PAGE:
Leadership Lid: Insecurity - by Dave Jochum In Business Solutions

Dave Jochum

Published: Jan. 23, 2015, 2:47 p.m.
Updated: Jan. 23, 2015, 2:47 p.m.

"AAAAAAAUGH! I need my blanket! I admit it! Look at all of you! Who among you doesn’t have an insecurity? Who among you doesn’t depend on someone, or something, to get through the day? Who among you can cast the first stone? How about you, Sally? You with your endless "Sweet Babboos”? Or you, Schroeder? You with your Beethoven, Beethoven, Beethoven?! And you, Lucy, never leaving Schroeder alone, obsessing over someone who doesn’t care if he ever sees you again? What do you want?! Do you want to see me unhappy? Do you want to see me insecure? Do you want to see me end up like Charlie Brown?! Even your crazy dog, Charlie Brown. Suppertime, suppertime, suppertime! Nothing but suppertime 24 hours a day! ARE ANY OF YOU SECURE?!”

— Linus van Pelt pointing out that Everybody’s Insecure, Happiness Is A Warm Blanket Charlie Brown

Linus kind of "freaked out” there, didn’t he? Hey, we can all use a security blanket of one kind or another every once in a while. But, when a leader functions from insecurity as a way of life, the results can be disappointing at best and disastrous at worst.

Insecurity is defined as: uncertainty or anxiety about oneself; lack of confidence.

How is insecurity or a lack of confidence a lid on a leader’s capacity to lead and influence?

There is no doubt that insecurity in a leader leads to bad results, poor decisions by the leader, poor performance by the people, lack of trust, and disunity among the team. In fact, insecurity is the root of many problems of a poor leader.

What is needed is confident leadership.

A friend of mine recently shared a post about his 5 year old son. The boy had on a pair of shoes that were tattered and worn. My friend said to him, "Son, you can’t wear those shoes to church. They look terrible.” To which, the 5 year old replied, "Daddy, I’m so handsome nobody will even notice my shoes.”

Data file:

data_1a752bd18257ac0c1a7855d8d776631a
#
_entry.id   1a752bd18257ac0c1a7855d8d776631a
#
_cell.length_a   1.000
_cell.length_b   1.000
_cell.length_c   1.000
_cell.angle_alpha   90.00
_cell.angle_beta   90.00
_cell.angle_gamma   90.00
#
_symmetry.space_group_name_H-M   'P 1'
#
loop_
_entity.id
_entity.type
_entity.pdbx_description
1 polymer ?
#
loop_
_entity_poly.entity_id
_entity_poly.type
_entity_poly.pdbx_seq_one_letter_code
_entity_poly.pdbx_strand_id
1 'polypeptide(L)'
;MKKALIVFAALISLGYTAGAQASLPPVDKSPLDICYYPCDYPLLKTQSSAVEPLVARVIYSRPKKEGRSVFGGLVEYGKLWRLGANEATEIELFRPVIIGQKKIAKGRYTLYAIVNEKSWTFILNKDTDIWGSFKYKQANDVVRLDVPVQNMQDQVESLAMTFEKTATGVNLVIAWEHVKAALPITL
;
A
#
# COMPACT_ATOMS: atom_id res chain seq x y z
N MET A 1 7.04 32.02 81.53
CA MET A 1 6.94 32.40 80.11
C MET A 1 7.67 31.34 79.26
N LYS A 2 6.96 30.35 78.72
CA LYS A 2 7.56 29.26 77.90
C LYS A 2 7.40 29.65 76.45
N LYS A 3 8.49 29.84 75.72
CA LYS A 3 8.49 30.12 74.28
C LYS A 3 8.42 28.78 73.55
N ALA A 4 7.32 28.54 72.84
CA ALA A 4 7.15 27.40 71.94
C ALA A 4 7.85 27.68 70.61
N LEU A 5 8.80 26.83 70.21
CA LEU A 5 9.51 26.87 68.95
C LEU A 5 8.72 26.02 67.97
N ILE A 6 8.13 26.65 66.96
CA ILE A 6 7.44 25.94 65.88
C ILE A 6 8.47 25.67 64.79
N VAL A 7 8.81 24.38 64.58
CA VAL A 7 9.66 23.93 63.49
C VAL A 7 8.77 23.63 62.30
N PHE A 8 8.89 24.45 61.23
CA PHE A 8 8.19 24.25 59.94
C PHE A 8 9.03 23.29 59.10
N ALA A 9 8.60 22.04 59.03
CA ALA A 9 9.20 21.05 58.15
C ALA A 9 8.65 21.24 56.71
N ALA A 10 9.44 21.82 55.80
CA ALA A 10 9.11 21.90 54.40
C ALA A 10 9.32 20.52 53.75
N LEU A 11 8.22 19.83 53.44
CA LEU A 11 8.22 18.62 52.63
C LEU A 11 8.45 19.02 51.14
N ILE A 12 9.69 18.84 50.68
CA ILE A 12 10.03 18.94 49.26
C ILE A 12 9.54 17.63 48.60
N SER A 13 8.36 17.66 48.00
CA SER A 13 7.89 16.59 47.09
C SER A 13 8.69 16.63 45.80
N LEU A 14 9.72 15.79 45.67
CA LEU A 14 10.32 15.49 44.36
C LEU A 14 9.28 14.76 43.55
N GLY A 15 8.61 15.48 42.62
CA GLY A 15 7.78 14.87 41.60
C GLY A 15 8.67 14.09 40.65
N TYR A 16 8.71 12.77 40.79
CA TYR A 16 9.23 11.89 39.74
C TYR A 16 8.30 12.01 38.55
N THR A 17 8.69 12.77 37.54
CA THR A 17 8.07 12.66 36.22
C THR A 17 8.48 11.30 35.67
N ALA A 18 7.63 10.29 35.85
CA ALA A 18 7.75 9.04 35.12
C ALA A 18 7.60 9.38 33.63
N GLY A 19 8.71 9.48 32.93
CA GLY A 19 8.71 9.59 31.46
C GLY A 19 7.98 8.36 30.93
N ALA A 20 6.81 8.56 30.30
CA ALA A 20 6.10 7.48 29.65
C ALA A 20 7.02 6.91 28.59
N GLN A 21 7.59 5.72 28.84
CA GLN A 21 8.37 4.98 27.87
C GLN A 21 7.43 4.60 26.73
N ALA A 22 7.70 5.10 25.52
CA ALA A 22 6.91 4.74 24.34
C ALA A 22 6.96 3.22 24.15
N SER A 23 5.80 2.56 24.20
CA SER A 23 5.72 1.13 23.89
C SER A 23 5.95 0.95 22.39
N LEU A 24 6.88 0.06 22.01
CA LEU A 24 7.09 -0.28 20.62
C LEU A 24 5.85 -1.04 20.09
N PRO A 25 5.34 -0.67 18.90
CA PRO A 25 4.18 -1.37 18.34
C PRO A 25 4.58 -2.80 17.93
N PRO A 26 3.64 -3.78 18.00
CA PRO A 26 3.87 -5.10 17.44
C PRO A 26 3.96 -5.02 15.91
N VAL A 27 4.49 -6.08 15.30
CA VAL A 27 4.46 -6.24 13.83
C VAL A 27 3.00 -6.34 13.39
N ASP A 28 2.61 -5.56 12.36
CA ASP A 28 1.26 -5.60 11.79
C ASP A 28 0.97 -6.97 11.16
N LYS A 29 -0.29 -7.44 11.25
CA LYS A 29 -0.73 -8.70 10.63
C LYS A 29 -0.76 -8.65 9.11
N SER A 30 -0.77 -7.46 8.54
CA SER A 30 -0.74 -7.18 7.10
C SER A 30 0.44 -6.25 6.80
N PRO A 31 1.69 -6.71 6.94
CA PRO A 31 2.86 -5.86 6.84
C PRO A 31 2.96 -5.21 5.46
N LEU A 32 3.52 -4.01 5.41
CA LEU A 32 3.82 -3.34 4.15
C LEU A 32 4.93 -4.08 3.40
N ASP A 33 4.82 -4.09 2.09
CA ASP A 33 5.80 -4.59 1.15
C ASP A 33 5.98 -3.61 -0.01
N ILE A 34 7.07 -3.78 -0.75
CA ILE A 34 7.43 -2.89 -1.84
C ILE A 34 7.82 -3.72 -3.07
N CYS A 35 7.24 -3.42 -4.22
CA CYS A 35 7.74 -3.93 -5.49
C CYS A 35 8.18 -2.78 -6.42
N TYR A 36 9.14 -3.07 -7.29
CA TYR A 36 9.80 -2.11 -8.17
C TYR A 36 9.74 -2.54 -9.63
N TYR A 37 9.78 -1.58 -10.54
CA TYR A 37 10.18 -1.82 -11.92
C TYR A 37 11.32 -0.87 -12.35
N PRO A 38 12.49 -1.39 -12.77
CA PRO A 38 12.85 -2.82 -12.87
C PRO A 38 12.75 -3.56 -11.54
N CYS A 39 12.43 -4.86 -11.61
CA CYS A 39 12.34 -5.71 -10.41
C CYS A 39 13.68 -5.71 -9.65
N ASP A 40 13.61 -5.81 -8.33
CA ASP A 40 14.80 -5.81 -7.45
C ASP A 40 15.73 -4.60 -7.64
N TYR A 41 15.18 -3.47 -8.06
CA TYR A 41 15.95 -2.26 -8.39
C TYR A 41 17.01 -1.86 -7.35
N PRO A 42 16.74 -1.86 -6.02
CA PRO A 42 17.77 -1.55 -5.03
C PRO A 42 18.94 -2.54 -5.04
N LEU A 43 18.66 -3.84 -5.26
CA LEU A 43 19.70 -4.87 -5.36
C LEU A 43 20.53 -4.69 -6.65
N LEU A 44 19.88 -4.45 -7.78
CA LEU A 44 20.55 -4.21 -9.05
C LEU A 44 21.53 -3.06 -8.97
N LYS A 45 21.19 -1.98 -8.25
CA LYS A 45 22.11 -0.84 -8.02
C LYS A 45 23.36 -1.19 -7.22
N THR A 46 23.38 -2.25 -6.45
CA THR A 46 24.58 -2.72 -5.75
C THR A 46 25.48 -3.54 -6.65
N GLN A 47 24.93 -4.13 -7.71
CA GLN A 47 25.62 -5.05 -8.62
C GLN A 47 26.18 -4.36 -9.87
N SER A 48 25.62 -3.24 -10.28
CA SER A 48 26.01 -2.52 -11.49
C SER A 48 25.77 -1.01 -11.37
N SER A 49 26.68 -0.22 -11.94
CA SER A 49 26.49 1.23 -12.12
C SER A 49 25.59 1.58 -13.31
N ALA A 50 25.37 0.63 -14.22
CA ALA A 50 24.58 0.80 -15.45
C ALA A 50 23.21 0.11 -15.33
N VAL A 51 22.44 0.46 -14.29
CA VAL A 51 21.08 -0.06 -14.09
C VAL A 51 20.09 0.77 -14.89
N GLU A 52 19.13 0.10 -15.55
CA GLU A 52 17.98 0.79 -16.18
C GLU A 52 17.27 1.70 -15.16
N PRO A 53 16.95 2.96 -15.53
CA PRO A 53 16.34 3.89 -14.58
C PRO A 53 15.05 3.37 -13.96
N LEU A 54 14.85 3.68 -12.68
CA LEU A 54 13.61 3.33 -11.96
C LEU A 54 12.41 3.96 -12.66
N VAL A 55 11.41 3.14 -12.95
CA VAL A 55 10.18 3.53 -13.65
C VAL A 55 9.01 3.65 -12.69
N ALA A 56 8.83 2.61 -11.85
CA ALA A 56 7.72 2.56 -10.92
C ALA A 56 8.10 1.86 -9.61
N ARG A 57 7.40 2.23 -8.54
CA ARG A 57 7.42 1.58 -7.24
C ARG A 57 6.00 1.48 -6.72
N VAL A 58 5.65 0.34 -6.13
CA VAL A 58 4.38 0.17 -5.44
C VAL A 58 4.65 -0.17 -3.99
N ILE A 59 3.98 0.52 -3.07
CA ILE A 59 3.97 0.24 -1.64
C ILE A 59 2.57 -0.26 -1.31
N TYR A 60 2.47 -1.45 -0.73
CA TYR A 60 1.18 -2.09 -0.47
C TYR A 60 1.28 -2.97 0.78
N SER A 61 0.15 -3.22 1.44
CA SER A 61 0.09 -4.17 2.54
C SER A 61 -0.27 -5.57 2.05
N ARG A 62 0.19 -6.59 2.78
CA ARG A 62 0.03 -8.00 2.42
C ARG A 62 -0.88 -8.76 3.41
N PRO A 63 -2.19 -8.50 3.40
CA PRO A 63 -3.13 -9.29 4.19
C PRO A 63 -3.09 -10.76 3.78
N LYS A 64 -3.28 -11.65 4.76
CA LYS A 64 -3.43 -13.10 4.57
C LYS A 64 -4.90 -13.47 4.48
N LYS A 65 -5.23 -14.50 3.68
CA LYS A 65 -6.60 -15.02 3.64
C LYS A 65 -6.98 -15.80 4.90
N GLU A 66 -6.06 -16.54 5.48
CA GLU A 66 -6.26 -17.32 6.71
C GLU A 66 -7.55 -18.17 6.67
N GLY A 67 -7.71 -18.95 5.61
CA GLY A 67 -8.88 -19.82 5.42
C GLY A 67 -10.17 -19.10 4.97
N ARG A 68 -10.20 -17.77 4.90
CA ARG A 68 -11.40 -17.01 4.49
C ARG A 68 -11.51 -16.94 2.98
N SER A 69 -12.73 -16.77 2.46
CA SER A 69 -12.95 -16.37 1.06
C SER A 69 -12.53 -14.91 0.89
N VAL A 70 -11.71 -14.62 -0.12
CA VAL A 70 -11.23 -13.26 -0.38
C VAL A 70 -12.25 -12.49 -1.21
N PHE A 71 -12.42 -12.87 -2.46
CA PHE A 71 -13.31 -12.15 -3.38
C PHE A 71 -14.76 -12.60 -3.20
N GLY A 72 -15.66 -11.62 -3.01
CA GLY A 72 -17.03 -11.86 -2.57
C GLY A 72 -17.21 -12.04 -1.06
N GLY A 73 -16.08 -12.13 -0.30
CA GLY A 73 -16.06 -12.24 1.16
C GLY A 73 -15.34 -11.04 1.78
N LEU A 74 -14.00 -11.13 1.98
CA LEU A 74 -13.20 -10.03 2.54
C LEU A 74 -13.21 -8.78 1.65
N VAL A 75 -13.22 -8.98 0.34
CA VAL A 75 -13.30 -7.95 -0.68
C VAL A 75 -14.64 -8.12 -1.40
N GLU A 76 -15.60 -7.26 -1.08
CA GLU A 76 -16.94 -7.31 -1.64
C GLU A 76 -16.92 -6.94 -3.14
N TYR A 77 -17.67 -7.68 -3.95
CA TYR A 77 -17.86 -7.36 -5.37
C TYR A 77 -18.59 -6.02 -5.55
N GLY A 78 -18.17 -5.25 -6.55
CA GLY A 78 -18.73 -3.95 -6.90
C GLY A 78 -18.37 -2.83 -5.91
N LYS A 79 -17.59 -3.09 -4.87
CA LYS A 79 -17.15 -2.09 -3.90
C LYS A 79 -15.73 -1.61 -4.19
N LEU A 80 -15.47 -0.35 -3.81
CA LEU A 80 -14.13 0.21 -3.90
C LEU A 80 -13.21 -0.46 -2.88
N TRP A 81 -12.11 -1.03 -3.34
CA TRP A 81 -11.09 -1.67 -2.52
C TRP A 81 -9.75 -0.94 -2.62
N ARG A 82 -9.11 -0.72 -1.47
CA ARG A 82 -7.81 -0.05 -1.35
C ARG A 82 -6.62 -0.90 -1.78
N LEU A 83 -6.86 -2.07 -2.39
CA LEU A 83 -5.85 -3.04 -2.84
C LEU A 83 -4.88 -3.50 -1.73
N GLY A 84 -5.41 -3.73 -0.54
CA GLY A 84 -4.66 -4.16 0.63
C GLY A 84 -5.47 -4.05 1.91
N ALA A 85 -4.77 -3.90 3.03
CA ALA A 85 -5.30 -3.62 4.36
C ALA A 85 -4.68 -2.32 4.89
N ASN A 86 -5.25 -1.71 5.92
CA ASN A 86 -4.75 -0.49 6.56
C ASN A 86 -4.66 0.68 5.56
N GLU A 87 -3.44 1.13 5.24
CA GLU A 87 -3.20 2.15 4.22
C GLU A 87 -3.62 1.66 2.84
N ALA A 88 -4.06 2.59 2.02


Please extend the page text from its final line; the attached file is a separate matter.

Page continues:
Now that’s confidence!

Confidence is about being secure as a leader. It’s about being comfortable in your own skin and with who you are as a person.

Secure leaders will . . .

  1. Think of others before themselves. That’s servant leadership.
  2. Want the best for their people, always seeking to be a blessing to them.
  3. Share information and communicate with their people.
  4. Encourage the growth of others even if it means they surpass the leader.
  5. Believe in their people in when their people don’t believe in themselves.

If you work with an insecure leader, do your best to support them, help them to succeed, and gain their trust. Once they see that you are trying to help them and not harm them, they may begin to loosen up and feel more secure about their leadership. If not, you may need to find another team.

If you lack confidence in your leadership, find a trusted friend in whom you can confide. Talk through the challenges you have in feeling insecure. Read some books or enroll in a study that will help you gain confidence in the areas in which you feel a lack. And remember this: everyone struggles with insecurity to some degree. Vin Diesel said this, "It’s insecurity that is always chasing you and standing in the way of your dreams.” Don’t let insecurity keep you from reaching your full potential as a leader and reaching your maximum level as an influencer. And don’t let a little insecurity throw you into a Linus-like freak out mode!

Recommendation – A great book to read on this topic is, "Today, We Are Rich: Harnessing the Power of Total Confidence,” by Tim Sanders.